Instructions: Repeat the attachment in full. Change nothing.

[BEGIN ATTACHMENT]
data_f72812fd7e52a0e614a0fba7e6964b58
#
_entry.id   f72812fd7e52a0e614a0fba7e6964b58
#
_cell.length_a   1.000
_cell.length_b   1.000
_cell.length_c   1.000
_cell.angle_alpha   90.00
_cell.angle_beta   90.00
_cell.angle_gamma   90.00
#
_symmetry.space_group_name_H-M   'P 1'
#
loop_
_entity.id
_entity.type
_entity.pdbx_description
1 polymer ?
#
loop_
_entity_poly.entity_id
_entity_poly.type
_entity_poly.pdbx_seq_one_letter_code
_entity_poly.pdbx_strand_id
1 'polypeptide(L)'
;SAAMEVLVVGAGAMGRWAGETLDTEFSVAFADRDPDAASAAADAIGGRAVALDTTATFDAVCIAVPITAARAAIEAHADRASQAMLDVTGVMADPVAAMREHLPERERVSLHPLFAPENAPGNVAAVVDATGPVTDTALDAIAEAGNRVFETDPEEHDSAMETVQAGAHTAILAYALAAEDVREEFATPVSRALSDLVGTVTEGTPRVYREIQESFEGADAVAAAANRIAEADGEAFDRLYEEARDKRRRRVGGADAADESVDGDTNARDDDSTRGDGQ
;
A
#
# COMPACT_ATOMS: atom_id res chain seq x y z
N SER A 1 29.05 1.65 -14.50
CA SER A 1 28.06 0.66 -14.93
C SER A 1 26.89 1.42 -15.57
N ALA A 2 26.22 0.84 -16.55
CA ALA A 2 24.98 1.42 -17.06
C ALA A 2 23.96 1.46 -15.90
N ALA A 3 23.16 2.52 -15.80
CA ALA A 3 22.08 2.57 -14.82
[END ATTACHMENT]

data_f72812fd7e52a0e614a0fba7e6964b58
#
_entry.id   f72812fd7e52a0e614a0fba7e6964b58
#
_cell.length_a   1.000
_cell.length_b   1.000
_cell.length_c   1.000
_cell.angle_alpha   90.00
_cell.angle_beta   90.00
_cell.angle_gamma   90.00
#
_symmetry.space_group_name_H-M   'P 1'
#
loop_
_entity.id
_entity.type
_entity.pdbx_description
1 polymer ?
#
loop_
_entity_poly.entity_id
_entity_poly.type
_entity_poly.pdbx_seq_one_letter_code
_entity_poly.pdbx_strand_id
1 'polypeptide(L)'
;SAAMEVLVVGAGAMGRWAGETLDTEFSVAFADRDPDAASAAADAIGGRAVALDTTATFDAVCIAVPITAARAAIEAHADRASQAMLDVTGVMADPVAAMREHLPERERVSLHPLFAPENAPGNVAAVVDATGPVTDTALDAIAEAGNRVFETDPEEHDSAMETVQAGAHTAILAYALAAEDVREEFATPVSRALSDLVGTVTEGTPRVYREIQESFEGADAVAAAANRIAEADGEAFDRLYEEARDKRRRRVGGADAADESVDGDTNARDDDSTRGDGQ
;
A
#
# COMPACT_ATOMS: atom_id res chain seq x y z
N SER A 1 29.05 1.65 -14.50
CA SER A 1 28.06 0.66 -14.93
C SER A 1 26.89 1.42 -15.57
N ALA A 2 26.22 0.84 -16.55
CA ALA A 2 24.98 1.42 -17.06
C ALA A 2 23.96 1.46 -15.90
N ALA A 3 23.16 2.52 -15.80
CA ALA A 3 22.08 2.57 -14.82